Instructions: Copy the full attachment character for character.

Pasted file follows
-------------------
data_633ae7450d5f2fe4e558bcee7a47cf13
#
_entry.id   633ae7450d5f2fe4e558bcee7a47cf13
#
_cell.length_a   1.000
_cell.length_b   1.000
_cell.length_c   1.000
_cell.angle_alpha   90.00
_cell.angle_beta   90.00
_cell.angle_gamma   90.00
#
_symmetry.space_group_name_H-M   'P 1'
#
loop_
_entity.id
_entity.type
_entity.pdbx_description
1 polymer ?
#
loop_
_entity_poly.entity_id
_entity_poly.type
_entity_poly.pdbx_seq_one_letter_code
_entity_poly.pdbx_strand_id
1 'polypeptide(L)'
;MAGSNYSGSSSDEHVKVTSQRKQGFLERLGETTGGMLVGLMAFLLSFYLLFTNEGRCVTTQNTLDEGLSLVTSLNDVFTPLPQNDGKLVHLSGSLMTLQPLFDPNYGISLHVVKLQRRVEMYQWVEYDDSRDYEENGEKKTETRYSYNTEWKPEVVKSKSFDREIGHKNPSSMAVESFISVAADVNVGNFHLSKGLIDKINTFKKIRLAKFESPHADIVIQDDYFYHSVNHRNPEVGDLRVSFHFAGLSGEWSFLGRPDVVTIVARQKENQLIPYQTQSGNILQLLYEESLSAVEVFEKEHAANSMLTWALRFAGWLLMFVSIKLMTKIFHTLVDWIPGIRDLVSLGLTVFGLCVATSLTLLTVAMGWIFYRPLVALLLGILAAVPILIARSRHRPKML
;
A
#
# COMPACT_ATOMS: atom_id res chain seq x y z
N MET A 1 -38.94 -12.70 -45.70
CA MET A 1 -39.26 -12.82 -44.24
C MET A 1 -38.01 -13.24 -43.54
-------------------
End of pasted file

data_633ae7450d5f2fe4e558bcee7a47cf13
#
_entry.id   633ae7450d5f2fe4e558bcee7a47cf13
#
_cell.length_a   1.000
_cell.length_b   1.000
_cell.length_c   1.000
_cell.angle_alpha   90.00
_cell.angle_beta   90.00
_cell.angle_gamma   90.00
#
_symmetry.space_group_name_H-M   'P 1'
#
loop_
_entity.id
_entity.type
_entity.pdbx_description
1 polymer ?
#
loop_
_entity_poly.entity_id
_entity_poly.type
_entity_poly.pdbx_seq_one_letter_code
_entity_poly.pdbx_strand_id
1 'polypeptide(L)'
;MAGSNYSGSSSDEHVKVTSQRKQGFLERLGETTGGMLVGLMAFLLSFYLLFTNEGRCVTTQNTLDEGLSLVTSLNDVFTPLPQNDGKLVHLSGSLMTLQPLFDPNYGISLHVVKLQRRVEMYQWVEYDDSRDYEENGEKKTETRYSYNTEWKPEVVKSKSFDREIGHKNPSSMAVESFISVAADVNVGNFHLSKGLIDKINTFKKIRLAKFESPHADIVIQDDYFYHSVNHRNPEVGDLRVSFHFAGLSGEWSFLGRPDVVTIVARQKENQLIPYQTQSGNILQLLYEESLSAVEVFEKEHAANSMLTWALRFAGWLLMFVSIKLMTKIFHTLVDWIPGIRDLVSLGLTVFGLCVATSLTLLTVAMGWIFYRPLVALLLGILAAVPILIARSRHRPKML
;
A
#
# COMPACT_ATOMS: atom_id res chain seq x y z
N MET A 1 -38.94 -12.70 -45.70
CA MET A 1 -39.26 -12.82 -44.24
C MET A 1 -38.01 -13.24 -43.54